Gayle Osterberg, Director of Communications for the Library of Congress, seemed to indicate in an email that the Library of Congress is ready to cooperate. They just need Congress — meaning the House and Senate both — to give them the go-ahead.

Read More

For Members of Congress, Ryan's VP Nomination Raises a Tweet Dilemma

BY Miranda Neubauer | Thursday, August 16 2012

Various tweets by House members reacting to Rep. Paul Ryan's selection as the Republican vice presidential nominee may have violated Congressional rules, the Sunlight Foundation* reports. Read More

Two Congressional Staffers Move to Twitter's @Gov Team

BY Miranda Neubauer | Tuesday, June 19 2012

Bridget Coyne, digital director for Sen. Ron Wyden (D-Ore.) and Sean Evins, a staffer on the House Administration Committee, are moving to the Twitter Government and Politics team, according to a tweet from @gov. Politico had reported Evins' move last week. He told Politico Influence that he would be "acting as a liaison between Twitter and elected officials and helping them better communicate with their constituents." Read More

What Congress Might Do With All Those Emails

BY Nick Judd | Friday, June 15 2012

The Republican House leadership is experimenting with tools that might make it easier for members of Congress to more easily understand what all the emails they get in a day really mean. There are also tools that track messages headed outbound towards Congress, like PopVox, that hope to give perspective on what representatives are hearing from the outside looking in. In this video, Dan Beckmann from the technology firm ib5k describes how his company's platform, Correlate, is designed to solve one aspect of the problem. It is now in use by Majority Leader Eric Cantor, Minority Whip Steny Hoyer — a Democrat — and may appear elsewhere within House leadership soon, Beckmann says. Read More

For Transparency Advocates, the Honeymoon with House Republicans May Be Over

BY Nick Judd | Friday, June 1 2012

When John Boehner promised at the start of his turn as House Speaker to make the House of Representatives far more transparent, and to use technology to do it, advocates for an easier-to-understand Congress were cautiously optimistic. But House Republicans are poised to take a move that transparency advocates see as kicking the can down the road on the single most crucial thing the 112th Congress could do to open up the business of lawmaking. Read More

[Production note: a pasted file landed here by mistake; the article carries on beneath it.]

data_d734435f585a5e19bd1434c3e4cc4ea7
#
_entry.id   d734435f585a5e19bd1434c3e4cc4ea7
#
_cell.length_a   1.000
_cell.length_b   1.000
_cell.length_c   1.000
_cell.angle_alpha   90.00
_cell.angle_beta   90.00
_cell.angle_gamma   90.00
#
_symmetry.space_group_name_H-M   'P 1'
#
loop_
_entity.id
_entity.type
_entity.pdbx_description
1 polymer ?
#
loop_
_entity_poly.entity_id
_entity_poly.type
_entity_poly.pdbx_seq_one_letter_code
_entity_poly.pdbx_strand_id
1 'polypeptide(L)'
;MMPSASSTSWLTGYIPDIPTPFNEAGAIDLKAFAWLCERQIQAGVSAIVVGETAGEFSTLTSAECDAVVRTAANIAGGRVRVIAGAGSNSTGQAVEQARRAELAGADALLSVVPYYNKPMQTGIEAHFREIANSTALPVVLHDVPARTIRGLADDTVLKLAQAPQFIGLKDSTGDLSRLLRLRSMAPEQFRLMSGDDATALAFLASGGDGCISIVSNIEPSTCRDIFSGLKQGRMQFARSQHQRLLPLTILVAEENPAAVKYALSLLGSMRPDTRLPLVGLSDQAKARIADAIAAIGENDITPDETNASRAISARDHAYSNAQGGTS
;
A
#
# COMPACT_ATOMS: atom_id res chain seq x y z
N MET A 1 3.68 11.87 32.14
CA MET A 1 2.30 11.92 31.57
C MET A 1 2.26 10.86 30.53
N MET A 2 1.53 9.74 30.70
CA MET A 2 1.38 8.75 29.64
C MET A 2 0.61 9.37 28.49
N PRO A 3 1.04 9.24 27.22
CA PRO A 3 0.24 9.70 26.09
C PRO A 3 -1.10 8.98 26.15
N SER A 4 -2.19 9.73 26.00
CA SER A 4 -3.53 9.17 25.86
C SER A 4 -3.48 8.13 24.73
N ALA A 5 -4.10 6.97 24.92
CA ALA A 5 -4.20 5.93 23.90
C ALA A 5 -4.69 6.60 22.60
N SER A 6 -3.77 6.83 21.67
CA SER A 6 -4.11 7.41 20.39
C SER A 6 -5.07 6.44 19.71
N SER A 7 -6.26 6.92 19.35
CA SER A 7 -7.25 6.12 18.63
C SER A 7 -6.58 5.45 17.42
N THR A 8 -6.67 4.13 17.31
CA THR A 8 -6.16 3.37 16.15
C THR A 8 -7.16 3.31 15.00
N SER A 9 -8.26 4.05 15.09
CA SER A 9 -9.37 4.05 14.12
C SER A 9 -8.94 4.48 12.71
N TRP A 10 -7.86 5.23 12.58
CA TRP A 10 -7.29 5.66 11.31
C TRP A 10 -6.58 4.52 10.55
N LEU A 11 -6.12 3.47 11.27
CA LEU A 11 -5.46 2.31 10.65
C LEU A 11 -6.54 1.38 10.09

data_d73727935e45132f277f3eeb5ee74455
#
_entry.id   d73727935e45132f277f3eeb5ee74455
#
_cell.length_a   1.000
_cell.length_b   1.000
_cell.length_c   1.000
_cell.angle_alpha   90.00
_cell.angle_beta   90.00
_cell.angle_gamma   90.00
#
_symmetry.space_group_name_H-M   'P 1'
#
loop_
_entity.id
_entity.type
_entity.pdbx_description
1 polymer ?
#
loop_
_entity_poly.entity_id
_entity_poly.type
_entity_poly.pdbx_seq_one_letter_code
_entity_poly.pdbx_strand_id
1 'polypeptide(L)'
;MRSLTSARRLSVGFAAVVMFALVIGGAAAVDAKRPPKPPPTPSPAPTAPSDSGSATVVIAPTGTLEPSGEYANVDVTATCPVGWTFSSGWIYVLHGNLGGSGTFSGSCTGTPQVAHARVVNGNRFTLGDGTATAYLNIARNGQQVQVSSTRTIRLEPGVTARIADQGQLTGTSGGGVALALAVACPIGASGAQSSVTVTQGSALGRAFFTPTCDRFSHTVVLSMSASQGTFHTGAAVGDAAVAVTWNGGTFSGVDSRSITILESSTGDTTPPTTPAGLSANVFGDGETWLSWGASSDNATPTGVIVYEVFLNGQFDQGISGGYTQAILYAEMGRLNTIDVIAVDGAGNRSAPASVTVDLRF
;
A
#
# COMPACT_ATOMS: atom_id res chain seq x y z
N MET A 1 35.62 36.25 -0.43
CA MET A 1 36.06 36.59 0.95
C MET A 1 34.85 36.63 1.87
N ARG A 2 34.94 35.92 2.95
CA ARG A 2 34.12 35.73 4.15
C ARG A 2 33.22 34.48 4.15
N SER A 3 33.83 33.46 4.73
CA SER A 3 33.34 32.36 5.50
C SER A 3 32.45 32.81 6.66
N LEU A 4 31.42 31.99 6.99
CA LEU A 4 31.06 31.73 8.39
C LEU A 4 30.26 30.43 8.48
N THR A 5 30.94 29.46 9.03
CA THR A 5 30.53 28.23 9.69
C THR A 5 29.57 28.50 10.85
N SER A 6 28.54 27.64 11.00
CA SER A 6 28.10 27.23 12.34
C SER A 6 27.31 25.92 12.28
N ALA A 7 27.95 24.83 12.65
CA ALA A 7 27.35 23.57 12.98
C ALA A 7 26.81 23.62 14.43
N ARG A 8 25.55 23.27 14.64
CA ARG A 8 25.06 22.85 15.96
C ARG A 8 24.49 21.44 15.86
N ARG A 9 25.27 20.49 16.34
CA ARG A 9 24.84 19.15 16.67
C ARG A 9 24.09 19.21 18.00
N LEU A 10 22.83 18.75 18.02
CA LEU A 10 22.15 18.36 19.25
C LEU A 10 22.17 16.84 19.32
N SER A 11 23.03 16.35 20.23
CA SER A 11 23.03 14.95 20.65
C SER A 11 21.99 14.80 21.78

News Briefs

RSS Feed tuesday >

First POST: Waking Up

Hillary Clinton's deleted emails might not be as gone as she thinks; people making decisions about encryption know nothing about encryption; Meerkat is dead (already); finding out that Facebook filters the newsfeed is, to some like waking up in the Matrix; and much, much more. GO

monday >

First POST: Clueless

Why boycotting Indiana isn't the greatest idea; but people and companies are still doing it anyway; "Flak for Slack chaps in yak app hack flap"; and much, much more. GO

friday >

First POST: Net Effects

Ballooning digital campaign teams; early registration deadlines kept millions of people from voting in 2012; love letters to Obamacare; and much, much more. GO

thursday >

First POST: Data-Driven

Get to know Clinton's digital team even better; Ted Cruz election announcement-related fundraising offers peak into the coming data-driven campaign arms race; New York City launches online community engagement pilot program called IdeaScale; and much, much more. GO

wednesday >

First POST: Too Much Information

Will Facebook become the Walmart of News?; Hillary Clinton's digital team; how easy it is to get your hands on 4.6 million license plate scans; and much, much more. GO